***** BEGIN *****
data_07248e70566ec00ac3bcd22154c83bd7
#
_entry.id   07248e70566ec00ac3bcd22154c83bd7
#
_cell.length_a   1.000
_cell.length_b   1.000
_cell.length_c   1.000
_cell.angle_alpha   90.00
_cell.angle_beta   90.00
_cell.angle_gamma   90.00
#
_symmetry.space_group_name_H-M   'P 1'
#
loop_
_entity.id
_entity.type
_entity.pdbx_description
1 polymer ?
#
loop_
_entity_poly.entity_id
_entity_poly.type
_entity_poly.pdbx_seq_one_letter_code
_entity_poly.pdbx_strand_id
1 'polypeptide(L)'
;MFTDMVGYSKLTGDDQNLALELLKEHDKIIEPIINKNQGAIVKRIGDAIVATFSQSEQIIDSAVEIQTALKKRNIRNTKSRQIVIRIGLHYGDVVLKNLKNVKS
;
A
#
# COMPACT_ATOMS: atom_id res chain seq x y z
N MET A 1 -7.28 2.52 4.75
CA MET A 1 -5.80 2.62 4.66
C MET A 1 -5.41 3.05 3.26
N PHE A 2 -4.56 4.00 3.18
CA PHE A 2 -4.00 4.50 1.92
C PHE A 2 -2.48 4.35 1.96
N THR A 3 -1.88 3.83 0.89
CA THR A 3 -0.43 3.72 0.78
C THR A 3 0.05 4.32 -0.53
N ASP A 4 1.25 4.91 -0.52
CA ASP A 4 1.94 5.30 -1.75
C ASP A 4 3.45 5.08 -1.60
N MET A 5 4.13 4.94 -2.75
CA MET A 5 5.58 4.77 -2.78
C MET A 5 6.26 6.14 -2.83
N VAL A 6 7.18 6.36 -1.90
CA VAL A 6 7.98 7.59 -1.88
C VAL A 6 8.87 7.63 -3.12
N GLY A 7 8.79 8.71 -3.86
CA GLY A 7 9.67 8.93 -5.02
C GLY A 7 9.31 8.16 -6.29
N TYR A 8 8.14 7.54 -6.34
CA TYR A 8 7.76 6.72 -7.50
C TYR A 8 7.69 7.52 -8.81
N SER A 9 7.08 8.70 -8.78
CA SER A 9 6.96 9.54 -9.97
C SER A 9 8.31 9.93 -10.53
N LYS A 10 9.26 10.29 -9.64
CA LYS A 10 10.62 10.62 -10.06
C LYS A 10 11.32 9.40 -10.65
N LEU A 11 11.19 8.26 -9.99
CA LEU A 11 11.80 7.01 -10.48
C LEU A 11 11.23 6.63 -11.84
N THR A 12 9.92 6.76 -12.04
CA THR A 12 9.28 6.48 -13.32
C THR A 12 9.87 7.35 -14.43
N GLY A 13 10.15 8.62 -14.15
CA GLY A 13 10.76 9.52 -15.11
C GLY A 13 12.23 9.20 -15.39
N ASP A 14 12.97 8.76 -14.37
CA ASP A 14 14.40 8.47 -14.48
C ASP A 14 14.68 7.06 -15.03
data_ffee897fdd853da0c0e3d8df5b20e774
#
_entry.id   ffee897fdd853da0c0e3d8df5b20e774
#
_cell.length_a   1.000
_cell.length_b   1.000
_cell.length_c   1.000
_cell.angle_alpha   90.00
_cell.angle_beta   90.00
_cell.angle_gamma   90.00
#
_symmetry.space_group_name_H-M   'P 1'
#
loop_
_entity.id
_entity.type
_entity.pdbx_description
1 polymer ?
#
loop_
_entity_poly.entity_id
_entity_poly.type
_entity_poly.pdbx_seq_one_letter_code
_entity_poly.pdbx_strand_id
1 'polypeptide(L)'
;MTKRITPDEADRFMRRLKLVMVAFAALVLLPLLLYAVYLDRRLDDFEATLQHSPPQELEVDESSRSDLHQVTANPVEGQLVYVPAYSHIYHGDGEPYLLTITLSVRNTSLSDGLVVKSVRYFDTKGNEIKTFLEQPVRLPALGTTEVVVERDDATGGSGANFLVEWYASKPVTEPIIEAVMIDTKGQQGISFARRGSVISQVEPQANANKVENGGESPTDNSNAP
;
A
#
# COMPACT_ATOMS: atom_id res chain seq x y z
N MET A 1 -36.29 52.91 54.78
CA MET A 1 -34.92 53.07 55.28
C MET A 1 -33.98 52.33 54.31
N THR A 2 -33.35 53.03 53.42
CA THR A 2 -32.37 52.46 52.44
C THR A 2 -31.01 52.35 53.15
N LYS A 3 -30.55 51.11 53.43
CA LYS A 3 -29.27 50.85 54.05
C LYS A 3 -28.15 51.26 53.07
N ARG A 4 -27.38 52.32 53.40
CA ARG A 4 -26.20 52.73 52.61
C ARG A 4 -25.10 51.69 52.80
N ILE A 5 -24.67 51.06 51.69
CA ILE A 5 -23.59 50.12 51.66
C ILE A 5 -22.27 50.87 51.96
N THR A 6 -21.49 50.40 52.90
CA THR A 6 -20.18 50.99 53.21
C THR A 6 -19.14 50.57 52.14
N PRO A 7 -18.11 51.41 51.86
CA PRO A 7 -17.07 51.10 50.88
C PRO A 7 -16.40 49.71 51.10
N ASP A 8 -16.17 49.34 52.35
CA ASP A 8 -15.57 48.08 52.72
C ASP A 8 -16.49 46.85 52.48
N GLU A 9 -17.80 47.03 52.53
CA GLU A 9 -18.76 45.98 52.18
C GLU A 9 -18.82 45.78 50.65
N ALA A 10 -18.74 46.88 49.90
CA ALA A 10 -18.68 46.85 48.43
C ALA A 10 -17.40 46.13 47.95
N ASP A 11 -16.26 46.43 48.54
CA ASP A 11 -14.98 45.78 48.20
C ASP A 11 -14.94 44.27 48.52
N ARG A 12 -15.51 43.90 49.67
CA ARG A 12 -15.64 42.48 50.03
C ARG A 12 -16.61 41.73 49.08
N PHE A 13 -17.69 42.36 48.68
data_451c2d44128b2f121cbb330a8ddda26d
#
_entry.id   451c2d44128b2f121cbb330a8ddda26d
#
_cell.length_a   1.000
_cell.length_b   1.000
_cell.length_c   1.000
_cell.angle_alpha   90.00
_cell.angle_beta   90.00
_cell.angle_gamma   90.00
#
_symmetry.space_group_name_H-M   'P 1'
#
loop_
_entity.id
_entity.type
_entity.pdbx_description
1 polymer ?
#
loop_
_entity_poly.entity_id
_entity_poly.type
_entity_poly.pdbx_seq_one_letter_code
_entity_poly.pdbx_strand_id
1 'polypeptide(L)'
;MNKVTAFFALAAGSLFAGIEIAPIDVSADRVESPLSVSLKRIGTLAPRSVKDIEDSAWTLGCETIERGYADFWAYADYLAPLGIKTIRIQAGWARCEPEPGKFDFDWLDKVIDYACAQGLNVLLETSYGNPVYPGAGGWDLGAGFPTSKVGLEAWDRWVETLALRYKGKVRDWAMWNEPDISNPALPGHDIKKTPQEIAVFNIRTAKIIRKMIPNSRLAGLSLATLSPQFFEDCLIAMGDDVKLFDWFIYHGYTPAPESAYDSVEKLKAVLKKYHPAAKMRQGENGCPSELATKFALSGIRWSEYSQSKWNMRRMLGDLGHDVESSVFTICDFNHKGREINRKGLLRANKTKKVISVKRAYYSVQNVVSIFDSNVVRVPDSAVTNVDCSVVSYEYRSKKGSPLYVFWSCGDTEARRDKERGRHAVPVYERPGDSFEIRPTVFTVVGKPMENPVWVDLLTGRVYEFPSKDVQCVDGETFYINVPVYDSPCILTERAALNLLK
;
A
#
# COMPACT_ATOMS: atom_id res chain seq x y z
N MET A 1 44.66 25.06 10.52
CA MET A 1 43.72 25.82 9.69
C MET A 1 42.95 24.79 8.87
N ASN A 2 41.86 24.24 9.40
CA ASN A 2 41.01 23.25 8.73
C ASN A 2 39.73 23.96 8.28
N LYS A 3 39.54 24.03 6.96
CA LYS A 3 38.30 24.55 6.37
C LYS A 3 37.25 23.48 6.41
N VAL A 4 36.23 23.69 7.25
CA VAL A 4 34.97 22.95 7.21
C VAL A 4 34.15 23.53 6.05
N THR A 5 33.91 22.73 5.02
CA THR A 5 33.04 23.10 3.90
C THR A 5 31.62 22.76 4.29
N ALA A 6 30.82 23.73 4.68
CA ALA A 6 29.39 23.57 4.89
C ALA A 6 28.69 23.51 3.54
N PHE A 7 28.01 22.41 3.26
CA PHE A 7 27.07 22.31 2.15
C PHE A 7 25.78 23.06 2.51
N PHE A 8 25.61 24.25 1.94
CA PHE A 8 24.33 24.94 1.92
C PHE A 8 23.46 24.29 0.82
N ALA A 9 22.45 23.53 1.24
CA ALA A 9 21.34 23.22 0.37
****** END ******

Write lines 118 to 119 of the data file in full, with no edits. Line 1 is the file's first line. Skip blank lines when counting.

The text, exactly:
N THR A 6 -21.49 50.40 52.90
CA THR A 6 -20.18 50.99 53.21